Gary Becker

The Jewish Chronicle - - LIFE -


ONE OF the f ore­most eco­nomic schol­ars of the 20th Century, Gary Becker was awarded the No­bel Prize for Eco­nom­ics in 1992 for ap­ply­ing eco­nomic anal­y­sis to hu­man be­hav­iour and daily life.

His vast area of ex­per­tise in­cluded black mar­kets,racial dis­crim­i­na­tion and crime and pun­ish­ment. For his pub­lished work on these and re­lated sub­jects he re­ceived hon­orary doc­tor­ates from uni­ver­si­ties all over the world, in­clud­ing the He­brew Univer­sity.

Becker was one of the first to con­sider the eco­nomic con­se­quences of eth­nic and racial dis­crim­i­na­tion. He courted con­tro­versy with his claims for the eco­nomic ben­e­fits of a free mar­ket in hu­man or­gans. By pric­ing hu­man body parts he and his co-au­thor Julio Jorge Elias claimed the num­ber of or­gan do­na­tions would be boosted. In his 2010 Hayek me­mo­rial lec­ture at Lon­don’ In­sti­tute of Eco­nomic Af­fairs he pro­posed a mar­ket-based ap­proach to im­mi­gra­tion with mi­grants pay­ing for en­try.

Becker pi­o­neered the con­cept that people tend to fol­low the most cost ef­fec­tive means to achieve their cho­sen goals, the ra­tio­nal choice the­ory. Through his widely ad­mired blog and his speak­ing en­gage­ments he re­mained in­volved in eco­nomic pol­icy dis­cus­sions to the end. Ac­cord­ing to the Royal Swedish Academy of Sci­ences, Becker’s re­search pro­gramme was founded on the prin­ci­ple that an in­di­vid­ual’s be­hav­iour ad­heres to the same fun­da­men­tal prin­ci­ples in a num­ber of dif­fer­ent ar­eas.

Gary Becker was one of four chil­dren born to Jewish par­ents in a small coalmin­ing town in East­ern Penn­syl­va­nia. In his au­to­bi­og­ra­phy he de­scribes his fa­ther as hav­ing gone into busi­ness af­ter leav­ing Mon­treal for the USA at the age of 16 and liv­ing a peri­patetic life-style un­til reach­ing Pottsville in the mid 1920s where Gary, his sis­ters Wendy and Natalie and brother Marvin were born.

His mother’s fam­ily had left East­ern Europe for New York City when she was a baby. When Gary was four the fam­ily moved to Brook­lyn and he grew up in a home full of lively in­tel­lec­tual and po­lit­i­cal de­bate. Gary’s ear­lier in­ter­est in math­e­mat­ics was re­placed by a de­sire to do some­thing use­ful in so­ci­ety and at Prince­ton he read eco­nom­ics, at­tracted to its math­e­mat­i­cal rigour.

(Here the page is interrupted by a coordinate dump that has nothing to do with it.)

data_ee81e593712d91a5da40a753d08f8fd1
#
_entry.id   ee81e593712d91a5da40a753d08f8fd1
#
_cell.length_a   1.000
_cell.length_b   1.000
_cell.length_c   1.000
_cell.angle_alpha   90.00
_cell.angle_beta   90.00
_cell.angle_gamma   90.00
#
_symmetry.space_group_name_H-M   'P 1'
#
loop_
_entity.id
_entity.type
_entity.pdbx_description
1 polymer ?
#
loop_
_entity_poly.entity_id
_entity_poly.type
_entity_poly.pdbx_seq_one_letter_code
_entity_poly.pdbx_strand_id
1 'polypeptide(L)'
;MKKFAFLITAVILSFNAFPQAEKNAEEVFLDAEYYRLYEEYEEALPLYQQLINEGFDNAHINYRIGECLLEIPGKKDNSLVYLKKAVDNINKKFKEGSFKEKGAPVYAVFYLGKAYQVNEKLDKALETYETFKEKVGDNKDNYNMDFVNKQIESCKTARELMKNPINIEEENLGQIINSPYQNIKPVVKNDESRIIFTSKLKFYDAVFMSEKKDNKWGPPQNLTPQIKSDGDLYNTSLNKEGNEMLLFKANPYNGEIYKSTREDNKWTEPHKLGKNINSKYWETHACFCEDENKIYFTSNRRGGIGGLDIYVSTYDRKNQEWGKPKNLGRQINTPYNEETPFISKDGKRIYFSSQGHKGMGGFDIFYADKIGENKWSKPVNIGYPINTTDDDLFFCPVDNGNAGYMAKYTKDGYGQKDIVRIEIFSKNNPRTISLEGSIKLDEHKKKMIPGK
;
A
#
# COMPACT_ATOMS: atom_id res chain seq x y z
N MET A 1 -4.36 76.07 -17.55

But his in­ter­est in eco­nom­ics waned in his third year, when he saw it did not em­brace im­por­tant so­cial prob­lems to which he was seek­ing an­swers. His next move was to the Univer­sity of Chicago where he en­coun­tered Mil­ton Fried­man whose course on micro­eco­nomics in 1951 re­vived his flag­ging in­ter­est in the sub­ject of eco­nom­ics it­self. With Fried­man as men­tor, Becker was able to bask in what he de­scribed as a “first class group of econ­o­mists who were do­ing first class re­search”.

He pub­lished two ar­ti­cles in 1952 based on his re­search at Prince­ton, but ad­mit­ted that in Chicago he re­learn ed what eco­nom­ics was about.

In 1957, an ar­ti­cle by Fried­man and a book based on Becker’s Ph.D dis­ser­ta­tion were pub­lished in 1957.“The book con­tains the first sys­tem­atic ef­fort to use eco­nomic the­ory to an­a­lyse the ef­fects of prej­u­dice on the earn­ings, em­ploy­ment and oc­cu­pa­tions of mi­norites”, he wrote in his au­tho­bi­og­ra­phy blog. This launched him on his life’s path of ap­ply­ing eco­nom­ics to so­cial is­sues..

He be­came as­sis­tant pro­fes­sor at Chicago and then taught at Columbia from 1957 for the next 12 years. He re­ceived the John Bates Clark Medal awarded by the Amer­i­can Eco­nomic As­so­ci­a­tion, re­turn­ing to Chicago as pro­fes­sor of eco­nom­ics and so­ci­ol­ogy at the univer­sity and the Booth School of Busi­ness.

His­study­on­theeco­nomicin­cen­tives of crime was based on per­sonal ex­pe­ri­ence when he added up the fi­nan­cial pros and cons of park­ing il­le­gally . His ar­gu­ment was that most people were mo­ti­vated by moral im­per­a­tives and that crimes were com­mit­ted usu­ally as a mat­ter of fi­nan­cial in­cen­tive. His Trea­tise on the Fam­ily in 1951 was the re­sult of his re­search into the ef­fects of ed­u­ca­tion and the eman­ci­pa­tion of women on mar­riage. Becker mar­ried Do­ria Slote in 1954 but she died in 1969. He mar­ried Guity Nashat in 1980.

In his field Becker was a trail­blazer in terms of the rel­e­vance of eco­nom­ics to daily life. He is sur­vived by Guity, his daugh­ters Cather­ine and Judy from his first mar­riage and two grand­chil­dren.


Re­ceiv­ing the 2007 Pres­i­den­tial Medal of Free­dom from Ge­orge W Bush

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